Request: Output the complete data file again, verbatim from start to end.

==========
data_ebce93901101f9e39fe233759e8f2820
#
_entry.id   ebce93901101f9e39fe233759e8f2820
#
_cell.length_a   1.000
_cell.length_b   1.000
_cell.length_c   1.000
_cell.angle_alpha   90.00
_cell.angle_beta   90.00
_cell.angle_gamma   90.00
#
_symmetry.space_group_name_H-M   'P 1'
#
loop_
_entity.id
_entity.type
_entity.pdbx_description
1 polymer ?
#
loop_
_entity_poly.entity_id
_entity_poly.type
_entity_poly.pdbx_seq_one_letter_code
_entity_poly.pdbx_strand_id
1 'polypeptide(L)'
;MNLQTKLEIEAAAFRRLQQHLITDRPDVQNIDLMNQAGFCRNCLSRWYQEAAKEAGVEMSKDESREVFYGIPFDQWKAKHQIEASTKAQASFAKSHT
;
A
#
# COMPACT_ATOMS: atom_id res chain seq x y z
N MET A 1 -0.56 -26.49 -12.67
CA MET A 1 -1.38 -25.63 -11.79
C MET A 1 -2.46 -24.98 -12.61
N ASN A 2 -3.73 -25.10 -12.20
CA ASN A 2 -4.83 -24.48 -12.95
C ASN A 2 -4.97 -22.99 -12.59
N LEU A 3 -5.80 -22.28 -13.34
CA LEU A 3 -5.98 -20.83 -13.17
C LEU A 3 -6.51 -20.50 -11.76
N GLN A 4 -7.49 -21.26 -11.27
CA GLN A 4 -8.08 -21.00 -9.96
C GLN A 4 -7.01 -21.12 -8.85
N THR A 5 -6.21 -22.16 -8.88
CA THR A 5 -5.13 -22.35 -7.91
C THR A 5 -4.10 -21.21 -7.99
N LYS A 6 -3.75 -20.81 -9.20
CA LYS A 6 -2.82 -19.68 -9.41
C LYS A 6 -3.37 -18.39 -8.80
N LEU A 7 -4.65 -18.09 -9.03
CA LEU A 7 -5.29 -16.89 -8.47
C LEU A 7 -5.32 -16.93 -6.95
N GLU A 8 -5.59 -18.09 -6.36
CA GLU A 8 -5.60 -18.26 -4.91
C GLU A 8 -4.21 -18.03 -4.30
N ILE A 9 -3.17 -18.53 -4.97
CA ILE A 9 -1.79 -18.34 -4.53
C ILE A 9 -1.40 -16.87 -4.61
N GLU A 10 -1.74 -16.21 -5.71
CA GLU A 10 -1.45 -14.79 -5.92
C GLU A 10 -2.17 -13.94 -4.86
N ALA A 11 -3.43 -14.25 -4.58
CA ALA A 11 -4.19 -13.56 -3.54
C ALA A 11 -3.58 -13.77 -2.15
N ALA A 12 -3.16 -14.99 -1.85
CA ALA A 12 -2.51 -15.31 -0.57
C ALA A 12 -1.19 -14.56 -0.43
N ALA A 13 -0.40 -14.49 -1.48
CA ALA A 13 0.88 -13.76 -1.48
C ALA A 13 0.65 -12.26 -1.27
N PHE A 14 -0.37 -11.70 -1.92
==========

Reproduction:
data_ebce93901101f9e39fe233759e8f2820
#
_entry.id   ebce93901101f9e39fe233759e8f2820
#
_cell.length_a   1.000
_cell.length_b   1.000
_cell.length_c   1.000
_cell.angle_alpha   90.00
_cell.angle_beta   90.00
_cell.angle_gamma   90.00
#
_symmetry.space_group_name_H-M   'P 1'
#
loop_
_entity.id
_entity.type
_entity.pdbx_description
1 polymer ?
#
loop_
_entity_poly.entity_id
_entity_poly.type
_entity_poly.pdbx_seq_one_letter_code
_entity_poly.pdbx_strand_id
1 'polypeptide(L)'
;MNLQTKLEIEAAAFRRLQQHLITDRPDVQNIDLMNQAGFCRNCLSRWYQEAAKEAGVEMSKDESREVFYGIPFDQWKAKHQIEASTKAQASFAKSHT
;
A
#
# COMPACT_ATOMS: atom_id res chain seq x y z
N MET A 1 -0.56 -26.49 -12.67
CA MET A 1 -1.38 -25.63 -11.79
C MET A 1 -2.46 -24.98 -12.61
N ASN A 2 -3.73 -25.10 -12.20
CA ASN A 2 -4.83 -24.48 -12.95
C ASN A 2 -4.97 -22.99 -12.59
N LEU A 3 -5.80 -22.28 -13.34
CA LEU A 3 -5.98 -20.83 -13.17
C LEU A 3 -6.51 -20.50 -11.76
N GLN A 4 -7.49 -21.26 -11.27
CA GLN A 4 -8.08 -21.00 -9.96
C GLN A 4 -7.01 -21.12 -8.85
N THR A 5 -6.21 -22.16 -8.88
CA THR A 5 -5.13 -22.35 -7.91
C THR A 5 -4.10 -21.21 -7.99
N LYS A 6 -3.75 -20.81 -9.20
CA LYS A 6 -2.82 -19.68 -9.41
C LYS A 6 -3.37 -18.39 -8.80
N LEU A 7 -4.65 -18.09 -9.03
CA LEU A 7 -5.29 -16.89 -8.47
C LEU A 7 -5.32 -16.93 -6.95
N GLU A 8 -5.59 -18.09 -6.36
CA GLU A 8 -5.60 -18.26 -4.91
C GLU A 8 -4.21 -18.03 -4.30
N ILE A 9 -3.17 -18.53 -4.97
CA ILE A 9 -1.79 -18.34 -4.53
C ILE A 9 -1.40 -16.87 -4.61
N GLU A 10 -1.74 -16.21 -5.71
CA GLU A 10 -1.45 -14.79 -5.92
C GLU A 10 -2.17 -13.94 -4.86
N ALA A 11 -3.43 -14.25 -4.58
CA ALA A 11 -4.19 -13.56 -3.54
C ALA A 11 -3.58 -13.77 -2.15
N ALA A 12 -3.16 -14.99 -1.85
CA ALA A 12 -2.51 -15.31 -0.57
C ALA A 12 -1.19 -14.56 -0.43
N ALA A 13 -0.40 -14.49 -1.48
CA ALA A 13 0.88 -13.76 -1.48
C ALA A 13 0.65 -12.26 -1.27
N PHE A 14 -0.37 -11.70 -1.92